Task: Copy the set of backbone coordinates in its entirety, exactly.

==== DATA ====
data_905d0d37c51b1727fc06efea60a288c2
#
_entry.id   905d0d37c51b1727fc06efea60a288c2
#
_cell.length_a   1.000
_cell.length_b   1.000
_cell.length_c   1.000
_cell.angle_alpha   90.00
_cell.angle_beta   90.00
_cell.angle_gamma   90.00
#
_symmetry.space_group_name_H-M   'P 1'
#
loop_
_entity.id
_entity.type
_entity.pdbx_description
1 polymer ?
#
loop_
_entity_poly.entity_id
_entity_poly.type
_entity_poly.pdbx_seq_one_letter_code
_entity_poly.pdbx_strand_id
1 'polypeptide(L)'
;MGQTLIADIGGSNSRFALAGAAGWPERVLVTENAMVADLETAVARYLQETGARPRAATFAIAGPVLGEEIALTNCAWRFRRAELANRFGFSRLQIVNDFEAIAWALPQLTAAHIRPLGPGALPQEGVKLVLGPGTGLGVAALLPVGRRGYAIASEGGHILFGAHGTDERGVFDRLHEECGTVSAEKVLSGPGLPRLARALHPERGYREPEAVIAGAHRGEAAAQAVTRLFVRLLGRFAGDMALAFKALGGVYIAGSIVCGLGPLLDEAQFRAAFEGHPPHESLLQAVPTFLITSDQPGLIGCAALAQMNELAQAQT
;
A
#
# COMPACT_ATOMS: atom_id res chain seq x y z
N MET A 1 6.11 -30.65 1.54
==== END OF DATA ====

data_905d0d37c51b1727fc06efea60a288c2
#
_entry.id   905d0d37c51b1727fc06efea60a288c2
#
_cell.length_a   1.000
_cell.length_b   1.000
_cell.length_c   1.000
_cell.angle_alpha   90.00
_cell.angle_beta   90.00
_cell.angle_gamma   90.00
#
_symmetry.space_group_name_H-M   'P 1'
#
loop_
_entity.id
_entity.type
_entity.pdbx_description
1 polymer ?
#
loop_
_entity_poly.entity_id
_entity_poly.type
_entity_poly.pdbx_seq_one_letter_code
_entity_poly.pdbx_strand_id
1 'polypeptide(L)'
;MGQTLIADIGGSNSRFALAGAAGWPERVLVTENAMVADLETAVARYLQETGARPRAATFAIAGPVLGEEIALTNCAWRFRRAELANRFGFSRLQIVNDFEAIAWALPQLTAAHIRPLGPGALPQEGVKLVLGPGTGLGVAALLPVGRRGYAIASEGGHILFGAHGTDERGVFDRLHEECGTVSAEKVLSGPGLPRLARALHPERGYREPEAVIAGAHRGEAAAQAVTRLFVRLLGRFAGDMALAFKALGGVYIAGSIVCGLGPLLDEAQFRAAFEGHPPHESLLQAVPTFLITSDQPGLIGCAALAQMNELAQAQT
;
A
#
# COMPACT_ATOMS: atom_id res chain seq x y z
N MET A 1 6.11 -30.65 1.54